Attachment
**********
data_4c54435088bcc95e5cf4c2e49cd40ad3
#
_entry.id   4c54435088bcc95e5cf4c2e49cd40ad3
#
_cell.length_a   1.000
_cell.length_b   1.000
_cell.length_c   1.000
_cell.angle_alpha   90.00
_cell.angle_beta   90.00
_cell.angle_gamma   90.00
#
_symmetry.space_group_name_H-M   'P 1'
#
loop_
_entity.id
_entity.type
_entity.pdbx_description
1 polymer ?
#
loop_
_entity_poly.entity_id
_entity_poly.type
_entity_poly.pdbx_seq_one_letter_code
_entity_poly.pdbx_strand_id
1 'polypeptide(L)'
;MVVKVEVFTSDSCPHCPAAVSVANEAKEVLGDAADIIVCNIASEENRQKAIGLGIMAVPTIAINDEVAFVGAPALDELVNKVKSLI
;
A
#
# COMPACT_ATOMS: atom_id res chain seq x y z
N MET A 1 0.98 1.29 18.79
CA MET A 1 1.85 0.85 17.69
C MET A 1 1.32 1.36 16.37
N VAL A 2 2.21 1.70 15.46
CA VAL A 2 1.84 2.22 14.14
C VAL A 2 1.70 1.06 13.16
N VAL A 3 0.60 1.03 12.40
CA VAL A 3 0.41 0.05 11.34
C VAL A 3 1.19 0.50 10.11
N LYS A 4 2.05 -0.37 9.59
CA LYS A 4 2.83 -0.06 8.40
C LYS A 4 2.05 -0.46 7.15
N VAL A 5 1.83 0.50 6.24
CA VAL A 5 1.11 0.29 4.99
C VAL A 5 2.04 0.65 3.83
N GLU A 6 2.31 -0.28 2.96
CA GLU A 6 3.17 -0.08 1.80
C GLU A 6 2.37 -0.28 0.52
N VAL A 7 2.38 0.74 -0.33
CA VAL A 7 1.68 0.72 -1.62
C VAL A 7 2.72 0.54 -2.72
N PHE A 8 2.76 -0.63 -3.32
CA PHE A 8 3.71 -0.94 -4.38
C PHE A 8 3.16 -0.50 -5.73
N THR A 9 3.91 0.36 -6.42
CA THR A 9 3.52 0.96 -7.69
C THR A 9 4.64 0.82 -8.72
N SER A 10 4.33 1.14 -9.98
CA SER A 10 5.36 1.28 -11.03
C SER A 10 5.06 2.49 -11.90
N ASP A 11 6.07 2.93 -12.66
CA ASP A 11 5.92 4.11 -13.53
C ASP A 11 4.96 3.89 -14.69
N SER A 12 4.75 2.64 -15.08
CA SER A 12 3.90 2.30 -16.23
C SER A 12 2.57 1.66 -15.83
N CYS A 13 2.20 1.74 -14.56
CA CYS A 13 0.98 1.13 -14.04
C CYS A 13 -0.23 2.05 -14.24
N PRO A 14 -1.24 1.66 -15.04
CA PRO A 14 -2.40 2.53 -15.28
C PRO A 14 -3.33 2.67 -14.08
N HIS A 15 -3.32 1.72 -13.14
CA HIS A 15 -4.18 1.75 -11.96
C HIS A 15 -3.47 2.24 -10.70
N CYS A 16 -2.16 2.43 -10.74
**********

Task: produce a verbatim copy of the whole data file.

data_4c54435088bcc95e5cf4c2e49cd40ad3
#
_entry.id   4c54435088bcc95e5cf4c2e49cd40ad3
#
_cell.length_a   1.000
_cell.length_b   1.000
_cell.length_c   1.000
_cell.angle_alpha   90.00
_cell.angle_beta   90.00
_cell.angle_gamma   90.00
#
_symmetry.space_group_name_H-M   'P 1'
#
loop_
_entity.id
_entity.type
_entity.pdbx_description
1 polymer ?
#
loop_
_entity_poly.entity_id
_entity_poly.type
_entity_poly.pdbx_seq_one_letter_code
_entity_poly.pdbx_strand_id
1 'polypeptide(L)'
;MVVKVEVFTSDSCPHCPAAVSVANEAKEVLGDAADIIVCNIASEENRQKAIGLGIMAVPTIAINDEVAFVGAPALDELVNKVKSLI
;
A
#
# COMPACT_ATOMS: atom_id res chain seq x y z
N MET A 1 0.98 1.29 18.79
CA MET A 1 1.85 0.85 17.69
C MET A 1 1.32 1.36 16.37
N VAL A 2 2.21 1.70 15.46
CA VAL A 2 1.84 2.22 14.14
C VAL A 2 1.70 1.06 13.16
N VAL A 3 0.60 1.03 12.40
CA VAL A 3 0.41 0.05 11.34
C VAL A 3 1.19 0.50 10.11
N LYS A 4 2.05 -0.37 9.59
CA LYS A 4 2.83 -0.06 8.40
C LYS A 4 2.05 -0.46 7.15
N VAL A 5 1.83 0.50 6.24
CA VAL A 5 1.11 0.29 4.99
C VAL A 5 2.04 0.65 3.83
N GLU A 6 2.31 -0.28 2.96
CA GLU A 6 3.17 -0.08 1.80
C GLU A 6 2.37 -0.28 0.52
N VAL A 7 2.38 0.74 -0.33
CA VAL A 7 1.68 0.72 -1.62
C VAL A 7 2.72 0.54 -2.72
N PHE A 8 2.76 -0.63 -3.32
CA PHE A 8 3.71 -0.94 -4.38
C PHE A 8 3.16 -0.50 -5.73
N THR A 9 3.91 0.36 -6.42
CA THR A 9 3.52 0.96 -7.69
C THR A 9 4.64 0.82 -8.72
N SER A 10 4.33 1.14 -9.98
CA SER A 10 5.36 1.28 -11.03
C SER A 10 5.06 2.49 -11.90
N ASP A 11 6.07 2.93 -12.66
CA ASP A 11 5.92 4.11 -13.53
C ASP A 11 4.96 3.89 -14.69
N SER A 12 4.75 2.64 -15.08
CA SER A 12 3.90 2.30 -16.23
C SER A 12 2.57 1.66 -15.83
N CYS A 13 2.20 1.74 -14.56
CA CYS A 13 0.98 1.13 -14.04
C CYS A 13 -0.23 2.05 -14.24
N PRO A 14 -1.24 1.66 -15.04
CA PRO A 14 -2.40 2.53 -15.28
C PRO A 14 -3.33 2.67 -14.08
N HIS A 15 -3.32 1.72 -13.14
CA HIS A 15 -4.18 1.75 -11.96
C HIS A 15 -3.47 2.24 -10.70
N CYS A 16 -2.16 2.43 -10.74